By Joe Cowan
Director of Operations
If you look around your local farmers market, you will almost certainly see large heads of cabbage. If your favorite organic farm doesn’t already sell them, buy whatever medley of root vegetables they have, and use those instead. Homemade sauerkraut, kimchi or fermented root vegetables are a treat, and with refrigeration can last well into fall and beyond.
For this project, a special piece of equipment that I use, and you should as well, comes in very handy: a fermentation crock. It is a vessel made out of clay that ideally has a water seal, and a good one will do the yeoman’s work for your fermentation needs. Sarah Kersten Studio in Berkeley, CA, has excellent, handmade and very functional fermentation crocks, one of which I have used for years.
Lacto-fermentation is a process that deserves far more discussion than this paragraph, as it is an integral part of many culinary traditions. Not only do they taste delicious, sauerkraut and other lacto-fermented foods also promote a whole host of health benefits, especially digestive health and detoxification.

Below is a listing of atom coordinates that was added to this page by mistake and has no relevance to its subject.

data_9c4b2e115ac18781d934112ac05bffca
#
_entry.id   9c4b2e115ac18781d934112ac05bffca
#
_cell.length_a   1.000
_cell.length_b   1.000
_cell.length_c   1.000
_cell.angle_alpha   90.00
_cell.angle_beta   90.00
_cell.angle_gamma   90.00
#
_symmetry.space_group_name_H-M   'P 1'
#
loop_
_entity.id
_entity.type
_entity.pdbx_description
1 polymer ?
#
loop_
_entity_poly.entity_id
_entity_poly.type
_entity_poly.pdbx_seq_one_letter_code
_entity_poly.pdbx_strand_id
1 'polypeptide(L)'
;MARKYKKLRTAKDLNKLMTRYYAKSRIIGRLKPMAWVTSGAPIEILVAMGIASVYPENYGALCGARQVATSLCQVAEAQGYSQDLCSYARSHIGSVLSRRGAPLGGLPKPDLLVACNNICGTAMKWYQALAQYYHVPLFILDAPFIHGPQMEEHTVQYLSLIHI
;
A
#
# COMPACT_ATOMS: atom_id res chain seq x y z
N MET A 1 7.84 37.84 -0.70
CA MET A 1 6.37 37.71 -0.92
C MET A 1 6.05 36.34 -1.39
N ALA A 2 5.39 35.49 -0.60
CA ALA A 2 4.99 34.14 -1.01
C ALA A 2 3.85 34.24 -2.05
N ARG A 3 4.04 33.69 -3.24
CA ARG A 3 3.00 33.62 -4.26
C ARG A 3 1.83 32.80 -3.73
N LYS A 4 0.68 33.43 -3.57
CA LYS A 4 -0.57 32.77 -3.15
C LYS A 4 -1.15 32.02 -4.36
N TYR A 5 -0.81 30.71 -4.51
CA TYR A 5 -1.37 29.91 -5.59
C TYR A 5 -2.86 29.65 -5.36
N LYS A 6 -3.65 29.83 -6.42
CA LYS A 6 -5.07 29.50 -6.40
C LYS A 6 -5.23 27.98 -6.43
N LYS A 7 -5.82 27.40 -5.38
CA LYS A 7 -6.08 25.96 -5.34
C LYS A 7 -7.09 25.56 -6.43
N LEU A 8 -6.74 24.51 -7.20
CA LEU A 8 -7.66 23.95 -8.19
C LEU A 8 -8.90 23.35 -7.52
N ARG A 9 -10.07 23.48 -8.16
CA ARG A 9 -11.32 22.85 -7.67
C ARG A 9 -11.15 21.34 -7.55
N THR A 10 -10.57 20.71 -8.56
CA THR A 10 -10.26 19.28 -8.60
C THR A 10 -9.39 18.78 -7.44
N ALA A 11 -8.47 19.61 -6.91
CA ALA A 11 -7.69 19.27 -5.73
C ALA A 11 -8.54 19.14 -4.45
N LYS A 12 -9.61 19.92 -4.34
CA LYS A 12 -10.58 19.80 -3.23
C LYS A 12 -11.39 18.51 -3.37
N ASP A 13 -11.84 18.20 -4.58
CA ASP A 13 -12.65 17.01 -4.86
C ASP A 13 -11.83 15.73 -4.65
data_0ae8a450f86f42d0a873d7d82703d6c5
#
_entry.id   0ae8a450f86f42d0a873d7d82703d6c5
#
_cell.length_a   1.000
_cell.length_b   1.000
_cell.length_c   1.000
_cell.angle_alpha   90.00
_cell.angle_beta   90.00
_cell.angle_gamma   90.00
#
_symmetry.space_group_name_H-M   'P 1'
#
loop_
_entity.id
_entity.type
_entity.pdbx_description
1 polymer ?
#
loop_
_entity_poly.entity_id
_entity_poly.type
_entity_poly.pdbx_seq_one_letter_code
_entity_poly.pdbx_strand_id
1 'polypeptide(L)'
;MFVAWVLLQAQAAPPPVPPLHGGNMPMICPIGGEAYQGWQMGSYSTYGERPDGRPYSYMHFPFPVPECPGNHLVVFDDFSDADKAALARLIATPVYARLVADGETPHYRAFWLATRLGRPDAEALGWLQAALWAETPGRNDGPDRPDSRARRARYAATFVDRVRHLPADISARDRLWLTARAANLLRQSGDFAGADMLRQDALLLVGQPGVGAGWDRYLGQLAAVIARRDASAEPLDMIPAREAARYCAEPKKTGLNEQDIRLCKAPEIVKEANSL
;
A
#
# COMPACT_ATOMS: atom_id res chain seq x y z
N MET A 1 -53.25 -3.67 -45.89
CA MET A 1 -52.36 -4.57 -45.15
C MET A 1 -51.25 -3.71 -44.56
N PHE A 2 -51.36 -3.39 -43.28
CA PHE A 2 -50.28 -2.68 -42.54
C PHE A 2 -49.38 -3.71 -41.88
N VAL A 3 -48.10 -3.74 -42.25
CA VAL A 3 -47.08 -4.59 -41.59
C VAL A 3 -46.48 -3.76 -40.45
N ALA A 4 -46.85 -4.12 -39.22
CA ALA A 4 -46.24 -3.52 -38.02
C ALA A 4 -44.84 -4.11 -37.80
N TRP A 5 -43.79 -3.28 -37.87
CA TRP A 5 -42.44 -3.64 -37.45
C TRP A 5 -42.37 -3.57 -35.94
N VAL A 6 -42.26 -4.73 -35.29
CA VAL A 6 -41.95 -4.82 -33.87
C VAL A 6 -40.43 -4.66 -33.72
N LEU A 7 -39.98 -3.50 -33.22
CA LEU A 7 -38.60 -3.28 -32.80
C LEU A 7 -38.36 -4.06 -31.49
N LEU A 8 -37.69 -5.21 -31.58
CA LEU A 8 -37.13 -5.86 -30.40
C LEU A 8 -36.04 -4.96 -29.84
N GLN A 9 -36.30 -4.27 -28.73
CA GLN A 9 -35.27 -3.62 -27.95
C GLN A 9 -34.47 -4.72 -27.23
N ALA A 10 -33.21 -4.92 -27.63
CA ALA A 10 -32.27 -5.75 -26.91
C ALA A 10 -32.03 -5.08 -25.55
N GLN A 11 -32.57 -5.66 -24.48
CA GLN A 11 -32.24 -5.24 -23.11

Lactobacillus is a healthy and abundant bacteria used in sourdough bread and yogurt, among many other things, as well as in sauerkraut and kimchi. Its unique property is that it can survive and even grow in a salt-water medium, thus making it possible to select out the non-useful bacteria while keeping the necessary lactobacillus active and working. Lactobacillus is found in abundance on plant material, especially if the farmer you are buying produce from has rich soil.
For this recipe, you will need a fermentation crock and a wooden muddler.
Are you foot-loose and fancy-free when it comes to cooking up a storm in the kitchen? Do you like to create your own masterpieces with tried and tested recipes? If so, you might relish this slightly healthier version of traditional Scotch eggs.
Scotch eggs were invented by Fortnum & Mason, an old-fashioned department store established in 1707 in the UK. This surprisingly simple yet delicious recipe has two main ingredients: eggs and pork sausage meat. It makes perfect picnic food, travels well, and can be eaten hot or cold.
Being in the garden is healing. Digging in the soil with bare hands and feet while soaking up the sunshine. Fresh water washing the toes via the hose. Where bees are buzzing, hummingbirds fluttering, buds a-blooming and beans are growing.